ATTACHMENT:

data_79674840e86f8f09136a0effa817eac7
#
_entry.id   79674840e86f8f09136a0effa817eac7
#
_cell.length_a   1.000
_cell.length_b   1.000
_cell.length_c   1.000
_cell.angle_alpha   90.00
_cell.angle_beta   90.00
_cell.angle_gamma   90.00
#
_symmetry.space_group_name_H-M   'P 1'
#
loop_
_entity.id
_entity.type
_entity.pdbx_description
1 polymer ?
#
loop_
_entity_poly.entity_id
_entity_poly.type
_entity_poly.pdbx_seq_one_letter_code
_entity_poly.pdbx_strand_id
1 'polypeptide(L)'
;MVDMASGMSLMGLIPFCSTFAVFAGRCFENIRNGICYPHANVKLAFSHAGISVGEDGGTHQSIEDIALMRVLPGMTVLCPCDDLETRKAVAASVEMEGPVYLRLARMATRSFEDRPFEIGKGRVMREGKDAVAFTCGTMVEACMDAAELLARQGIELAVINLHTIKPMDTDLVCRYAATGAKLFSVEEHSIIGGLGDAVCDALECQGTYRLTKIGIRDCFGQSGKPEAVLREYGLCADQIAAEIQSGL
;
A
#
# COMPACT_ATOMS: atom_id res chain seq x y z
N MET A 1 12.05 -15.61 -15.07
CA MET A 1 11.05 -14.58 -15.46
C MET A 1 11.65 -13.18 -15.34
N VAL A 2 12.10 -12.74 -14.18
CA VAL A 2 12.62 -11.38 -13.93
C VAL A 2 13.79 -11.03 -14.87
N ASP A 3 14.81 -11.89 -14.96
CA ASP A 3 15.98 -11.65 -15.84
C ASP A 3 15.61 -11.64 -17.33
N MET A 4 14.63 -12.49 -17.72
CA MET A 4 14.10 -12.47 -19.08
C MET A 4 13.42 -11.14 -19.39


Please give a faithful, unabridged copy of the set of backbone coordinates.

data_79674840e86f8f09136a0effa817eac7
#
_entry.id   79674840e86f8f09136a0effa817eac7
#
_cell.length_a   1.000
_cell.length_b   1.000
_cell.length_c   1.000
_cell.angle_alpha   90.00
_cell.angle_beta   90.00
_cell.angle_gamma   90.00
#
_symmetry.space_group_name_H-M   'P 1'
#
loop_
_entity.id
_entity.type
_entity.pdbx_description
1 polymer ?
#
loop_
_entity_poly.entity_id
_entity_poly.type
_entity_poly.pdbx_seq_one_letter_code
_entity_poly.pdbx_strand_id
1 'polypeptide(L)'
;MVDMASGMSLMGLIPFCSTFAVFAGRCFENIRNGICYPHANVKLAFSHAGISVGEDGGTHQSIEDIALMRVLPGMTVLCPCDDLETRKAVAASVEMEGPVYLRLARMATRSFEDRPFEIGKGRVMREGKDAVAFTCGTMVEACMDAAELLARQGIELAVINLHTIKPMDTDLVCRYAATGAKLFSVEEHSIIGGLGDAVCDALECQGTYRLTKIGIRDCFGQSGKPEAVLREYGLCADQIAAEIQSGL
;
A
#
# COMPACT_ATOMS: atom_id res chain seq x y z
N MET A 1 12.05 -15.61 -15.07
CA MET A 1 11.05 -14.58 -15.46
C MET A 1 11.65 -13.18 -15.34
N VAL A 2 12.10 -12.74 -14.18
CA VAL A 2 12.62 -11.38 -13.93
C VAL A 2 13.79 -11.03 -14.87
N ASP A 3 14.81 -11.89 -14.96
CA ASP A 3 15.98 -11.65 -15.84
C ASP A 3 15.61 -11.64 -17.33
N MET A 4 14.63 -12.49 -17.72
CA MET A 4 14.10 -12.47 -19.08
C MET A 4 13.42 -11.14 -19.39